The gong sounded and Herchel Jantjies placed his hands on the ball, gave a quick glance and pinged it to Handre Pollard to boot out. A moment South Africans will never forget, we were going to lift the Webb Ellis trophy once more, a record-equaling third time tied with our fiercest rivals New Zealand.
So how exactly did we climb a mountain that 18 months ago seemed beyond our capabilities? It started when Rassie Erasmus took over Allister Coetzee in March 2018. His first match in charge was against Wales in Washington DC, in which he gave thirteen players their first test cap. It was a narrow 22-20 defeat but from there it was a journey heading straight to the top.
Erasmus was prepared to scuffle the old structures set in place by his predecessors – outdated and fragile blueprints that crippled a team that had the potential to go toe-to-toe with anyone in World Rugby but just couldn’t. Erasmus manifested a whole new philosophy that would ultimately take us back to the summit of World Rugby. His new style of play, fusing power with speed was an indication of what was to come. England was the experiment job that proved successful and would lay the foundation for something special, the appointment of our first-ever black captain part of the masonry. A comprehensive victory over the Red Roses was the shift in the paradigm, and a spark to a fire that would burn on the biggest stage of them all.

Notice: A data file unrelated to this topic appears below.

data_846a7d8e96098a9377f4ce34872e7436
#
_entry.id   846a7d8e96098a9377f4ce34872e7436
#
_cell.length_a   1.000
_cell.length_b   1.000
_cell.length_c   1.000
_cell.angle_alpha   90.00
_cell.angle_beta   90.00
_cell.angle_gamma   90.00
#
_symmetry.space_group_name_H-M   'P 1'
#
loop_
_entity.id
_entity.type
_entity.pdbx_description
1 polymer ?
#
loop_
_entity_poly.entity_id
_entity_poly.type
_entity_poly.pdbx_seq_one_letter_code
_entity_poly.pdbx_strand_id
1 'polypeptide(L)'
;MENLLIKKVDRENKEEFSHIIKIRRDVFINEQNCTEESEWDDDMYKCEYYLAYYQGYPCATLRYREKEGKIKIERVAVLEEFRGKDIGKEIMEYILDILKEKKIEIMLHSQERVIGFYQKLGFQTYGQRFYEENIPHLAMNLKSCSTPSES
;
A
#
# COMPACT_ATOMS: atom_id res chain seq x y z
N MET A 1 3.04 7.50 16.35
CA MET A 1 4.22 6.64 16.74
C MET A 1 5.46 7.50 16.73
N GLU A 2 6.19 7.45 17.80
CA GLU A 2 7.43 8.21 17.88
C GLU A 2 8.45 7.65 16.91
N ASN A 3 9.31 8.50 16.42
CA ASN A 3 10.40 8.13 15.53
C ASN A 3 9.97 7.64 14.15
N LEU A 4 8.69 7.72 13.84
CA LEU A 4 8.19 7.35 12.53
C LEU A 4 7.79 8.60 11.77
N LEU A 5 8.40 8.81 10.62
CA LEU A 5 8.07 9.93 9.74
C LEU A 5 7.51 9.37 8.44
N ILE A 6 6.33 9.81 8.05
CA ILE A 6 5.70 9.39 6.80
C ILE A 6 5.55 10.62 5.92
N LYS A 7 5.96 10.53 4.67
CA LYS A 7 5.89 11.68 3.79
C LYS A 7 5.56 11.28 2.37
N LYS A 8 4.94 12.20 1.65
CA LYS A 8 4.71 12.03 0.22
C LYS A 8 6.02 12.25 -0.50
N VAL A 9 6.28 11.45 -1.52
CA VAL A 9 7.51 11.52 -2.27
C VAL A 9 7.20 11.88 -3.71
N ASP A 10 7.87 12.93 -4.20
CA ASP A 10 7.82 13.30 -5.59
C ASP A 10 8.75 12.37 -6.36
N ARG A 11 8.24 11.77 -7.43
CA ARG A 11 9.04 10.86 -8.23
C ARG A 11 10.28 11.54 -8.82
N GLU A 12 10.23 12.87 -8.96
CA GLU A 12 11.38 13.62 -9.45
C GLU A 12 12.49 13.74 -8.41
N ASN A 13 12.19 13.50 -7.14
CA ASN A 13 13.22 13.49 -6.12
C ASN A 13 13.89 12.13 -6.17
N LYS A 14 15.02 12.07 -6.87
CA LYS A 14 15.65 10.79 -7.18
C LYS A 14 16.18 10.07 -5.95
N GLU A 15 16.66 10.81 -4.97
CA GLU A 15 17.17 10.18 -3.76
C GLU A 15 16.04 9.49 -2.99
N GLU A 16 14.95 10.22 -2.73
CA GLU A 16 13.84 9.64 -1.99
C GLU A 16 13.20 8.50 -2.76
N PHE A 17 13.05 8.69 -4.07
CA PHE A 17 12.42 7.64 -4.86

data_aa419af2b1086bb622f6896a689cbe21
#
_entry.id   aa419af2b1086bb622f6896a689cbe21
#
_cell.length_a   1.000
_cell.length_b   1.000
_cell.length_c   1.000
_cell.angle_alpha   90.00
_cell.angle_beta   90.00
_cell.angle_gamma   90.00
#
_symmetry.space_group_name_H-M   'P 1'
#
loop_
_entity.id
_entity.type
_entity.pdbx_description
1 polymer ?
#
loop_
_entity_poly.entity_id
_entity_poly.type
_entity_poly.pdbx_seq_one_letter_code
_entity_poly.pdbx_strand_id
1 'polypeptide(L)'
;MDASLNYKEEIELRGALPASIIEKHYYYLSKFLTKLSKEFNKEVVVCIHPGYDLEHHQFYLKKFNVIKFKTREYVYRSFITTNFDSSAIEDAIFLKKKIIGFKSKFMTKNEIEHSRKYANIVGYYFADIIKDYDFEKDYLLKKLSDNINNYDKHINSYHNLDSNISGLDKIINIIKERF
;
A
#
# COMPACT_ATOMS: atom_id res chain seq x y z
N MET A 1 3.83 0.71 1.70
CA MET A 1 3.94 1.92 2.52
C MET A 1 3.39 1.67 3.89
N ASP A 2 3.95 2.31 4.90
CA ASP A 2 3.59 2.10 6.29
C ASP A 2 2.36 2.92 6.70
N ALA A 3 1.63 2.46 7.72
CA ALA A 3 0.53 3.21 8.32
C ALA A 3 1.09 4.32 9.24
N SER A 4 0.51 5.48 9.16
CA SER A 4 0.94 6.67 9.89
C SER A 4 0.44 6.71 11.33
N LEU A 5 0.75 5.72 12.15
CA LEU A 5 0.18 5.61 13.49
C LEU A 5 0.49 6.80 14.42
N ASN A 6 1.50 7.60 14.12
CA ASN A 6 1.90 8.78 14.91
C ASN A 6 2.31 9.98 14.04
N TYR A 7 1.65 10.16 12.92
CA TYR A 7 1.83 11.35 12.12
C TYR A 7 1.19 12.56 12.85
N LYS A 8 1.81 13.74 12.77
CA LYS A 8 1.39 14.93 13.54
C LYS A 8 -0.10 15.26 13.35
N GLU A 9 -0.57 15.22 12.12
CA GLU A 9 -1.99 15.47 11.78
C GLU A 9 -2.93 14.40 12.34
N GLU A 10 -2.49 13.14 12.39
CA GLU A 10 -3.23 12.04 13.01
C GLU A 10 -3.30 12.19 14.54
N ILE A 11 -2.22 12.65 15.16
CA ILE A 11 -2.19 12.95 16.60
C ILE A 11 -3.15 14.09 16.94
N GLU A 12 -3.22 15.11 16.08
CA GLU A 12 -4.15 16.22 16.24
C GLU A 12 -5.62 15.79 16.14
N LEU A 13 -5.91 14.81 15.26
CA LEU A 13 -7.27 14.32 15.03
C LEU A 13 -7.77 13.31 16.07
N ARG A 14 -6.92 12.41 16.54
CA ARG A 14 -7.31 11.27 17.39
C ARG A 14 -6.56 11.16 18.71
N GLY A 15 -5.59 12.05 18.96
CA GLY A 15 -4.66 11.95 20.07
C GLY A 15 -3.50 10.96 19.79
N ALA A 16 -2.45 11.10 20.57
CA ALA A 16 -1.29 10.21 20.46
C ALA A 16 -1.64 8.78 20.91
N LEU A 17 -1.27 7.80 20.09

Que the 2019 Rugby Championship, the Springboks were totally a different team. The team was playing with a certain swagger that was missing since the days of Kitch Christie and Jake White. Suddenly a team that looked like it was on the brink of vaporizing into thin air, was rejuvenated and signalling ominous signs. Maybe it was a case of be careful what you wish for to then New Zealand coach Steve Hansen who before the Championship started said: “rugby needs a strong Springbok team.”
Spearheaded by the likes of Kolisi, Marx, and Etzebeth the Springboks proved to be a force to be reckoned with, playing a brand of rugby that only Erasmus can pioneer. Springbok teams are renowned for their gutsiness and ruthlessness but this time it was different, they had taken it to another level. Erasmus created the perfect team, investing time in the likes of Makazole Mapimpi and Lukhanyo Am who at the time were maybe good enough to play against an Italy or Georgia side. The shenanigans of Aphiwe Dyantyi proved to be a blessing in disguise as Mapimpi would go on to become one of the best finishers in modern rugby together with mercurial winger Cheslin Kolbe.
I can’t imagine the Boks playing a test match without Lukhanyo Am who in many respects has become an integral part of the defence structure that we so heavily rely on. Erasmus’ right arm man Jacques Nienaber who is responsible for the defence operation turned Am into a defence general alongside marauder and 2019 Player of the Year Pieter-Steph du Toit. (Donald Trump maybe needs to consult with Nienaber on that wall situation)
Essentially what it boils down to is that Erasmus knew what he wanted and crafted the players he knew could do the job. A lot of players copped a lot of flack, the likes of Willie le Roux, Damian de Allende, Mapimpi, etc but he saw the bigger picture and finally after a gold medal and a Webb Ellis trophy we see it too. Have a clear vision and stick to your guns is the key lesson, his predecessors were quick to drop players upon public outcry but he did what he believed would work.
South Africa is in desperate need of minds like Erasmus to sustain what we have accomplished this year, and maybe him stepping into the directors’ role is another step towards greatness and taking our rugby to unprecedented heights.
Only time will tell, but there’s a lot to be excited about.